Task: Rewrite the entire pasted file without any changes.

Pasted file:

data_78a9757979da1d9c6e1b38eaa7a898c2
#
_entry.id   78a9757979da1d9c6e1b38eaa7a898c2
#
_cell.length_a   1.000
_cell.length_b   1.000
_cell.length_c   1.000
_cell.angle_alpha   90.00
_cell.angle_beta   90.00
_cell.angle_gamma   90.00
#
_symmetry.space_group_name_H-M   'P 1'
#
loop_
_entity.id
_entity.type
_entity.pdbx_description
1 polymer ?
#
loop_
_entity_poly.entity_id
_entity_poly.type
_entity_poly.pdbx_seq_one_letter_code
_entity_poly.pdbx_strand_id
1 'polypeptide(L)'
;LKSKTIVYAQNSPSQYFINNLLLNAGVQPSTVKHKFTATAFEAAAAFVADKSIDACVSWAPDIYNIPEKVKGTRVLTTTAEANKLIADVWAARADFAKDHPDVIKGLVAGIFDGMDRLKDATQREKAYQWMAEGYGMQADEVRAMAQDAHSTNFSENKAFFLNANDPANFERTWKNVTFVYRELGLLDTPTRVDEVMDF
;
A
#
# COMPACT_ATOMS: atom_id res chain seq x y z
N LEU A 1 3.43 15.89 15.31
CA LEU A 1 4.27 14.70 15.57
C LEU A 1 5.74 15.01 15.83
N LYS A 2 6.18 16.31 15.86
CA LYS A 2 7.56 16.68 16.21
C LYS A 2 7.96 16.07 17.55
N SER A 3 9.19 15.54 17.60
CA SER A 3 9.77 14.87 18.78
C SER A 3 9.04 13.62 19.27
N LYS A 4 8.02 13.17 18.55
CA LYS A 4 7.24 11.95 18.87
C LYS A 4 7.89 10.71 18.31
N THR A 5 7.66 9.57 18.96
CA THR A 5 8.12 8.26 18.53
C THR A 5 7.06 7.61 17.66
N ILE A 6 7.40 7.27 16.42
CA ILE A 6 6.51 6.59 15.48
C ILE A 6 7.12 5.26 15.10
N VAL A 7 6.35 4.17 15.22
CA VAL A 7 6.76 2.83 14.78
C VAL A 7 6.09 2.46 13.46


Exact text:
data_78a9757979da1d9c6e1b38eaa7a898c2
#
_entry.id   78a9757979da1d9c6e1b38eaa7a898c2
#
_cell.length_a   1.000
_cell.length_b   1.000
_cell.length_c   1.000
_cell.angle_alpha   90.00
_cell.angle_beta   90.00
_cell.angle_gamma   90.00
#
_symmetry.space_group_name_H-M   'P 1'
#
loop_
_entity.id
_entity.type
_entity.pdbx_description
1 polymer ?
#
loop_
_entity_poly.entity_id
_entity_poly.type
_entity_poly.pdbx_seq_one_letter_code
_entity_poly.pdbx_strand_id
1 'polypeptide(L)'
;LKSKTIVYAQNSPSQYFINNLLLNAGVQPSTVKHKFTATAFEAAAAFVADKSIDACVSWAPDIYNIPEKVKGTRVLTTTAEANKLIADVWAARADFAKDHPDVIKGLVAGIFDGMDRLKDATQREKAYQWMAEGYGMQADEVRAMAQDAHSTNFSENKAFFLNANDPANFERTWKNVTFVYRELGLLDTPTRVDEVMDF
;
A
#
# COMPACT_ATOMS: atom_id res chain seq x y z
N LEU A 1 3.43 15.89 15.31
CA LEU A 1 4.27 14.70 15.57
C LEU A 1 5.74 15.01 15.83
N LYS A 2 6.18 16.31 15.86
CA LYS A 2 7.56 16.68 16.21
C LYS A 2 7.96 16.07 17.55
N SER A 3 9.19 15.54 17.60
CA SER A 3 9.77 14.87 18.78
C SER A 3 9.04 13.62 19.27
N LYS A 4 8.02 13.17 18.55
CA LYS A 4 7.24 11.95 18.87
C LYS A 4 7.89 10.71 18.31
N THR A 5 7.66 9.57 18.96
CA THR A 5 8.12 8.26 18.53
C THR A 5 7.06 7.61 17.66
N ILE A 6 7.40 7.27 16.42
CA ILE A 6 6.51 6.59 15.48
C ILE A 6 7.12 5.26 15.10
N VAL A 7 6.35 4.17 15.22
CA VAL A 7 6.76 2.83 14.78
C VAL A 7 6.09 2.46 13.46